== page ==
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The Order of Oddfish

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90-Second Newberys from my Center for Talent Development class

January 3, 2014

The Chicago premiere of the 90-Second Newbery Film Festival is fast approaching, on February 1, 2014! Screenings in other cities follow. Check out the event calendar to the right for details. Our Chicago screening has been packed in the past, so if you’re planning to attend, make sure to reserve your seat in advance! It’s free!

All through January I’ll be posting 90-Second Newbery videos I’ve received. This first batch is special. Last summer, Chicago filmmaker John Fecile and I taught 5th and 6th graders a 3-week class in making 90-Second Newbery movies at Northwestern University’s Center for Talent Development Summer Program (and I’ll be doing it again this summer).

The students were super-talented, enthusiastic, and hard-working. It was a pleasure to help them make their 90-Second Newbery adaptations. They wrote their own scripts, shot the movies themselves, acted in the movies themselves, did editing and sound themselves—the whole shebang! I encouraged them to make bold genre choices, not only summarizing the book but also doing it in the idiom of a different movie style.

So, for instance, some students adapted Karen Cushman’s 1996 Medal winner The Midwife’s Apprentice, which was about a teenager learning to become a midwife in medieval England. But they did it in the style of a spaghetti western—here, The Good, The Bad, and the Midwife’s Apprentice:

I love how their script uses lots of Western lingo “Jesus save my soul! I’m a-cashin’ in!” “Not on my can openers!” The birth scenes are particularly fun, and I love the closeups on the eyes and mouths during the standoff scenes. Great job!

John Fecile and I were astonished when we realized that almost nobody in the class knew about Monty Python. When we showed it to them, most of the class of course thought it was hilarious, and so one group decided to adapt the 1949 Honor Book My Father’s Dragon in the style of Monty Python and the Holy Grail:

The pitch-perfect imitation of Monty Python and the Holy Grail’s opening credits is a nice touch. I’m glad they nailed the necessary inclusion of the servant imitating the sounds of the horse with the coconuts. The accent on the “French mouse” was fantastic, as well as King Arthur’s Graham-Chapman-esque mannerisms. Great all around!

An even wilder genre-twisting choice was to adapt Lloyd Alexander’s 1966 Honor Book The Black Cauldron in the style of the sitcom I Love Lucy. Instead of an epic quest to destroy a black cauldron, it’s a small dinner party ruined by complications over a black crock pot:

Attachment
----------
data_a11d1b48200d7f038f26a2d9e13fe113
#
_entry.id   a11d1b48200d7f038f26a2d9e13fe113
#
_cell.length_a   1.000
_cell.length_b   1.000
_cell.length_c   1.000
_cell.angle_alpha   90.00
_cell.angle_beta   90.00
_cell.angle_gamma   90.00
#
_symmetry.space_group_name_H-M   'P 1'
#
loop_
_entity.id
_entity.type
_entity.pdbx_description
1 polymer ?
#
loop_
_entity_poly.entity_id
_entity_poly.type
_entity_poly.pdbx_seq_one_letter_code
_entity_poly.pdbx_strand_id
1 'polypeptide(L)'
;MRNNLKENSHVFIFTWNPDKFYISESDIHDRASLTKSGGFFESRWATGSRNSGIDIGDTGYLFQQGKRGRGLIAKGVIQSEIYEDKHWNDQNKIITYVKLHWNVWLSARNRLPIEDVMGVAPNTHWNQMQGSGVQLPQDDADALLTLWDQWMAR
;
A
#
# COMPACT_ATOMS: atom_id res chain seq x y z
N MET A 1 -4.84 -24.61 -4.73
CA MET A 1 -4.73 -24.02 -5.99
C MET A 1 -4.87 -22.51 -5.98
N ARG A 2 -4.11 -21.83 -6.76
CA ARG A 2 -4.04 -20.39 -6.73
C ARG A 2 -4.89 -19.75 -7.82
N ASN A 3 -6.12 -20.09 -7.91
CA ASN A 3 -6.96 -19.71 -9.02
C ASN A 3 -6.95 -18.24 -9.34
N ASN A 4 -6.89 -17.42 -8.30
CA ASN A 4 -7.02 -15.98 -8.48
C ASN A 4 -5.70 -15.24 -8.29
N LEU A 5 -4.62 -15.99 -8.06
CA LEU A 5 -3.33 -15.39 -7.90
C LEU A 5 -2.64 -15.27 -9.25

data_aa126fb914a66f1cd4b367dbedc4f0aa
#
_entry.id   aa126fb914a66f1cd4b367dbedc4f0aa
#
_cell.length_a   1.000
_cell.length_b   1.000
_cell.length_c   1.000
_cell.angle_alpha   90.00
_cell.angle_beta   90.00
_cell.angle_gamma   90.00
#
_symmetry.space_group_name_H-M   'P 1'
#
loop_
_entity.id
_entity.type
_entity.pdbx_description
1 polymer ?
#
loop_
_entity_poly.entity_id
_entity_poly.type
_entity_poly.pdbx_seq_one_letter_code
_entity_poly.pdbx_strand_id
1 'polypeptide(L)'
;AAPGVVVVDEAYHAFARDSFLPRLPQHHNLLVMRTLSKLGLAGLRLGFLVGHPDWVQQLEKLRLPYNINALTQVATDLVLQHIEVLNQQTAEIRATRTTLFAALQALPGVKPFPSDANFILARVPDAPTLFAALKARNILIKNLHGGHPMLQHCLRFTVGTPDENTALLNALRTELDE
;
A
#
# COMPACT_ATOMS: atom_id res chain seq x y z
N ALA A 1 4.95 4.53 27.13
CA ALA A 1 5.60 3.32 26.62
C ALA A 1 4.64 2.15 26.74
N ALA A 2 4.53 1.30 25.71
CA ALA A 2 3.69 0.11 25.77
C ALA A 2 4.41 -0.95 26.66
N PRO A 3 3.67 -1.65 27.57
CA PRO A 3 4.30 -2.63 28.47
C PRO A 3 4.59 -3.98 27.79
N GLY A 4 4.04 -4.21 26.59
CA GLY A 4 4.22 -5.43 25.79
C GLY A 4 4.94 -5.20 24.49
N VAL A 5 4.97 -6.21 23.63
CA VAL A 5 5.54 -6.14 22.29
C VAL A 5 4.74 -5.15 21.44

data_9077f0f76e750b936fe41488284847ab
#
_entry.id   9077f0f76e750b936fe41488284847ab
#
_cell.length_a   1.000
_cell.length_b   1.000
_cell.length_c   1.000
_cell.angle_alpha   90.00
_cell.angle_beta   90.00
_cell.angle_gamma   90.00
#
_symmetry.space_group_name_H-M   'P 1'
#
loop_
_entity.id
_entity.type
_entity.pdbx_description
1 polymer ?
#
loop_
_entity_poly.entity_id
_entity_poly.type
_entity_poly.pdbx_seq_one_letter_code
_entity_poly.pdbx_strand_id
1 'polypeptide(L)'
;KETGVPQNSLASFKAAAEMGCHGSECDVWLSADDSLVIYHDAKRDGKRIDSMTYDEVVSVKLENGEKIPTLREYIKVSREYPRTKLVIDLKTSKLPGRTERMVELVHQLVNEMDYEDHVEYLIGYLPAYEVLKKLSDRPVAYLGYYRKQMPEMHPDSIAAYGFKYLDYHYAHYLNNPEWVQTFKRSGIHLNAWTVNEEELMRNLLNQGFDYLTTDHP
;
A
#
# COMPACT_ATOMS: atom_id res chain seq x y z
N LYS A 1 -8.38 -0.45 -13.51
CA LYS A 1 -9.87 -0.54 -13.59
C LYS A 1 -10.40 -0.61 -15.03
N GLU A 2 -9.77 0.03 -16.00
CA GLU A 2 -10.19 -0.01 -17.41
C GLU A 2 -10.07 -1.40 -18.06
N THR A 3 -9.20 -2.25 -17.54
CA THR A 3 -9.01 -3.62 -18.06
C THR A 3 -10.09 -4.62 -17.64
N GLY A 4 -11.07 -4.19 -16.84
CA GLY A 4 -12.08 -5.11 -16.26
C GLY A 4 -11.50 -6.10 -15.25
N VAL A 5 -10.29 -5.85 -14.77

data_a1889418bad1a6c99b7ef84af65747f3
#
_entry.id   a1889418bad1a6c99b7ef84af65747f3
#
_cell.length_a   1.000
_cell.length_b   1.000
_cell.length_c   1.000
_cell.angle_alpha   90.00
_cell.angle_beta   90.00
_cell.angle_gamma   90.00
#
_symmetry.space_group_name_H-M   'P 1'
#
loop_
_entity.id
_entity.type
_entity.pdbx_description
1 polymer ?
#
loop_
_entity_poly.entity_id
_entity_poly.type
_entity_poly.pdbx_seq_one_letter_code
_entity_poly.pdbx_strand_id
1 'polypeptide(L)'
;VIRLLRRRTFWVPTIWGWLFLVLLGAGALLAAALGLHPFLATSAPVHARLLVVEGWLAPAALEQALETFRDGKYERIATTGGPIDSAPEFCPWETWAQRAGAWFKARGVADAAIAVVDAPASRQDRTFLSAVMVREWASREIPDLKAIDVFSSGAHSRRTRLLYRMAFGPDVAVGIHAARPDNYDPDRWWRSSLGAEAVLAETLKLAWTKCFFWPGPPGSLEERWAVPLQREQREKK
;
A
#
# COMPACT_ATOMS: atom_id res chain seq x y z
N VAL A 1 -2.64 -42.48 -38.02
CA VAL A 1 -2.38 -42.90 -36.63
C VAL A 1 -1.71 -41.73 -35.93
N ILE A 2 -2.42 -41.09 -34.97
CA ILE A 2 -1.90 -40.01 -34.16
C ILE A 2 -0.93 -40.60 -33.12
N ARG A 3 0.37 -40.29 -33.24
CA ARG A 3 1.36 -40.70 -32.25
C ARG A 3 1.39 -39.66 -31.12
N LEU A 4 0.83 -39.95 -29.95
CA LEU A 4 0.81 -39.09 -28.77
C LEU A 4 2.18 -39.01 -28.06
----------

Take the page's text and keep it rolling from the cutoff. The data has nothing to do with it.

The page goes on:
Great performances, camera work, editing! A loose adaptation but still valid—it does more or less track the plot, down to Ellidyr “sacrificing” himself (but instead of throwing himself into the black cauldron, he eats the stuff in the black pt). Everything clicked here. I like how the witches are just a bunch of neighbors, and how Taran is a “Babalu”-playing Ricky Ricardo and Eilonwy is an anxious Lucy. Nice use of laugh track and sitcom tropes.

Here’s another black-and-white one. It’s another adaptation of My Father’s Dragon, but this time done in the style of a horror movie:

There are parts of this that are legitimately scary—something about all those masks and hissing. And I love the way every animal that Elmer meets dies a grisly death, starting with the cat at the very beginning who is knifed to death! Grim! Great use of horror music here, too.

And The Midwife’s Apprentice was once again adapted by a different group of kids, but this time in the genre of a surreal superhero story:

That one gets so bonkers I’m not quite sure what to say about it. (“Oh no! The babies are eating the Constitution of the United States of America!”) It’s such accelerated nonsense I can’t help but love it . . .

And finally, here’s The Midwife’s Apprentice done in the style of a musical:

Great job with the original songs and singing, girls!

Thanks so much, students from the CTD! I look forward to seeing many of you at the screening in Chicago on February 1!